Sodexo and Students with Allergies


Sophia Muce

Memorial Hall is one of the Sodexo dining halls at CCSU.

Samuel Pappas, Lifestyle Editor

For students with allergies who have a campus meal plan at Central Connecticut State University, dining can come with risks and limitations.

Taylor Briggs is a sophomore majoring in mechanical engineering. He has been a resident on campus since his freshman year and eats at Memorial Hall at least twice a day. He is also allergic to peanuts, tree nuts, chicken, shellfish, and has gluten sensitivity. With his diet limitations, Briggs frequents the sandwich station.

“I’m used to it, so I always watch closely when they’re preparing my sandwich. If they do something risky, I ask for a new piece of bread, and they’re very polite about it,” he said. “Sometimes, I look away for just a second, and that’s all it takes. I’d have to either pick the crumbs of gluten bread out of my sandwich or get a new one. When there’s a huge line of people behind me during a lunch rush, it’s really stressful.”

Briggs said that when he is exposed to gluten, his most common symptom is a powerful migraine.

“I couldn’t focus enough to go to class. It’s detrimental because I have a lot of math and heavy equation courses,” he said. “Missing one class sets you back a lot. It’s excruciating.”

Despite these issues, Briggs said the staff at Sodexo has accommodated his issues.

“The chefs are very kind and helpful. It’s just sometimes when there are new workers, they don’t follow the same procedure every time and I have to remind them to clean off the countertop,” he said. “It wasn’t until I saw my friend making small talk with some of the staff that I got the courage to ask for help. I have social anxiety, and asking for things on my own is really difficult sometimes.”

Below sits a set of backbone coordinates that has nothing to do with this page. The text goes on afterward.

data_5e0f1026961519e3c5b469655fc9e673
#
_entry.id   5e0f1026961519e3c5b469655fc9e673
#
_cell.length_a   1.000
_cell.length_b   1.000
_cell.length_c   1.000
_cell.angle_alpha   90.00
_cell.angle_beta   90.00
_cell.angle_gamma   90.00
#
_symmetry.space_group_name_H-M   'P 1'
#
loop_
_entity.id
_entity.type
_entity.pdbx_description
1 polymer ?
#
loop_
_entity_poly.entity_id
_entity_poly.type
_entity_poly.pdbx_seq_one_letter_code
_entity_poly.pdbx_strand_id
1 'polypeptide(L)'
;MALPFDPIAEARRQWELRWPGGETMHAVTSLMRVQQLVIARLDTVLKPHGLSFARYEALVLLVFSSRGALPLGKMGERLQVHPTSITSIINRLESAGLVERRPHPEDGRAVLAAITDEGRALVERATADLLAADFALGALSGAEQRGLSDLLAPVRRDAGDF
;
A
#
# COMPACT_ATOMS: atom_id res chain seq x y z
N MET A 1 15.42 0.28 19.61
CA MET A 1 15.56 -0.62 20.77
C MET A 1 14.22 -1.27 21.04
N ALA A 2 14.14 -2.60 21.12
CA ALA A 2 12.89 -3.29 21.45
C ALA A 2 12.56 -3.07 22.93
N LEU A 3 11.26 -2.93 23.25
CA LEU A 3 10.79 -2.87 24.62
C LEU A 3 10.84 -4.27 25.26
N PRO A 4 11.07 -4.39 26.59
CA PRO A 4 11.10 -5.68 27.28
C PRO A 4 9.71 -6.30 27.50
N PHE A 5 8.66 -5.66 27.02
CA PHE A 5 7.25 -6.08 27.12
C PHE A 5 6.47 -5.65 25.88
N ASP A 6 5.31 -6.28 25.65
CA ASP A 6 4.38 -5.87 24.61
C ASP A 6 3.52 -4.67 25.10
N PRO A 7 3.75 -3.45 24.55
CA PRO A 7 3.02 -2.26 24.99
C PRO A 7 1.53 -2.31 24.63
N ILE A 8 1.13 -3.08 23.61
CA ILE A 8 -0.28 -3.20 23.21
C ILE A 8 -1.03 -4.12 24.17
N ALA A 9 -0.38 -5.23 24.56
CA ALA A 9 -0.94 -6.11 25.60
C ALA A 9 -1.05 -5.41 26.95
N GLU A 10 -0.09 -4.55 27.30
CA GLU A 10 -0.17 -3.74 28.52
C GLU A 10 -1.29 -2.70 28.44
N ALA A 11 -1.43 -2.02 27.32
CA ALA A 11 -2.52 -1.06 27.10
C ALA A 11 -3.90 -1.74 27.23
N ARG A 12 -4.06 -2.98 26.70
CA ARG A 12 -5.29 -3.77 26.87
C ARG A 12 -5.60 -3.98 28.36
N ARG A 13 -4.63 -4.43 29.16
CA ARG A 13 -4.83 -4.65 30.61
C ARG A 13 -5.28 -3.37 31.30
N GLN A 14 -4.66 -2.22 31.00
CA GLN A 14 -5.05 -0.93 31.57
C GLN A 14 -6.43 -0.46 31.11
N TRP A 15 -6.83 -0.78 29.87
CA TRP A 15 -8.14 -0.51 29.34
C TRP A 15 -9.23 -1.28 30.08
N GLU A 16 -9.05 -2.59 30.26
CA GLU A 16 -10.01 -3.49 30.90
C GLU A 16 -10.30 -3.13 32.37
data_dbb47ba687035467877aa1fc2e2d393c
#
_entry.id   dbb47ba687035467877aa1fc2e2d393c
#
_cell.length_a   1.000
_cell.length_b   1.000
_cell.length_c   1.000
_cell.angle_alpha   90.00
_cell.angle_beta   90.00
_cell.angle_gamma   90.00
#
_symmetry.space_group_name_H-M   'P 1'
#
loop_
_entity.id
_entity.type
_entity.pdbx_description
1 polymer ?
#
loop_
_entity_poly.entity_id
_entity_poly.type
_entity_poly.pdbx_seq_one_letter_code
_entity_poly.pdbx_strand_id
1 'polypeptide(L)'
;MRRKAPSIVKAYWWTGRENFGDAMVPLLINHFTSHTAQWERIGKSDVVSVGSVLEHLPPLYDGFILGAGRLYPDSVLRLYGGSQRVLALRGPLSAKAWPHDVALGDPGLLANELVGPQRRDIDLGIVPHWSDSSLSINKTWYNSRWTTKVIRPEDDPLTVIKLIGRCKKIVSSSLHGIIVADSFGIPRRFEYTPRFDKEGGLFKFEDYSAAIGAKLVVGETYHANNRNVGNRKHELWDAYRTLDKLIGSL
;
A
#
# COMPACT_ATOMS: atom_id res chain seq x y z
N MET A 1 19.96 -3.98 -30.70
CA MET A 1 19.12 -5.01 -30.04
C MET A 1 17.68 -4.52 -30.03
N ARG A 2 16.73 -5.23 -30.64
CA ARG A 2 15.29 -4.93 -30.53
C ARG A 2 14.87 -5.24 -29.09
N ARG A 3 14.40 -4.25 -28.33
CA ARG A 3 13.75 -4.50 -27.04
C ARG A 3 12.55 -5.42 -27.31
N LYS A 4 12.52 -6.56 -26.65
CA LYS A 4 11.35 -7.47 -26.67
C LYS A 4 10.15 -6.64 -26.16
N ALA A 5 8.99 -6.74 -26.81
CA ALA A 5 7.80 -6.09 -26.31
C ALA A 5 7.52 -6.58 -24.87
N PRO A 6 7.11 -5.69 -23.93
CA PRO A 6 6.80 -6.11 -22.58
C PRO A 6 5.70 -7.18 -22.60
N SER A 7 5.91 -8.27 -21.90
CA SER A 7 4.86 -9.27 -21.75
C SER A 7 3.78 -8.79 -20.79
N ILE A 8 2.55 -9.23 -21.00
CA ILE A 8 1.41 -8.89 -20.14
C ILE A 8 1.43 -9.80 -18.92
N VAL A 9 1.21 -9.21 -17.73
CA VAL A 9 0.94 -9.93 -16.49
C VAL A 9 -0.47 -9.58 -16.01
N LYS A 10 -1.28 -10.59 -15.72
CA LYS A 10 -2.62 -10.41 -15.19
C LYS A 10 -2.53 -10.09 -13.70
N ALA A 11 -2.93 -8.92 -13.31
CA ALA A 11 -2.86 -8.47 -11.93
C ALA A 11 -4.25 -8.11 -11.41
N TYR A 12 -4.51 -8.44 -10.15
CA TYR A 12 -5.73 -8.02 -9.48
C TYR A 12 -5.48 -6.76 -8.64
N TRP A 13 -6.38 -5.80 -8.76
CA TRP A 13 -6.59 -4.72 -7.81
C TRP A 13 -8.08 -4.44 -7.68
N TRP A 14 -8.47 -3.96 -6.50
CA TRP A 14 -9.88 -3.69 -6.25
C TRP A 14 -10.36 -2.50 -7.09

Briggs met a Sodexo employee known affectionately on campus by the moniker, “Suspenders Guy,” and was able to widen his menu options thanks to his help.

“They were making these egg sandwiches. Normally I couldn’t eat them, but he cleaned off a part of the grill and was very careful not to contaminate it,” Briggs said. “I was really thankful for the help.”

Jon Small, General Manager of Sodexo at CCSU, says the most important thing for students with allergies is to identify themselves so staff can help them.

“If a student reaches out to dining services and or health services, we work with the student to not only educate them on what is available to them in the dining operations, but also work with them on a case-by-case basis if they need further accommodations,” Small said.

“We do offer gluten-free breads at the deli and the grill, but many students are eating gluten-free as a dietary choice, whereas the students I’ve met with gluten-allergies know that the staff at the deli are often assisted with student workers,” he said. “And there remains a potential for cross-contamination, especially if a student requests the oven to toast their sandwich.”

Small says the Simple Servings station in Memorial Hall is the only place promoting a completely allergy-safe environment from “the time it reaches the backdoor to the time of service.”

“The deli staff do receive training on the proper response regarding procedures for a student that identifies themselves and have been instructed to change their gloves, either sanitize the cutting board or build the sandwich on a plate with a parchment paper liner, and use pre-packaged, gluten-free bread,” Small said. “I’m glad [Briggs] is comfortable reminding the staff if they don’t see it happen that way.”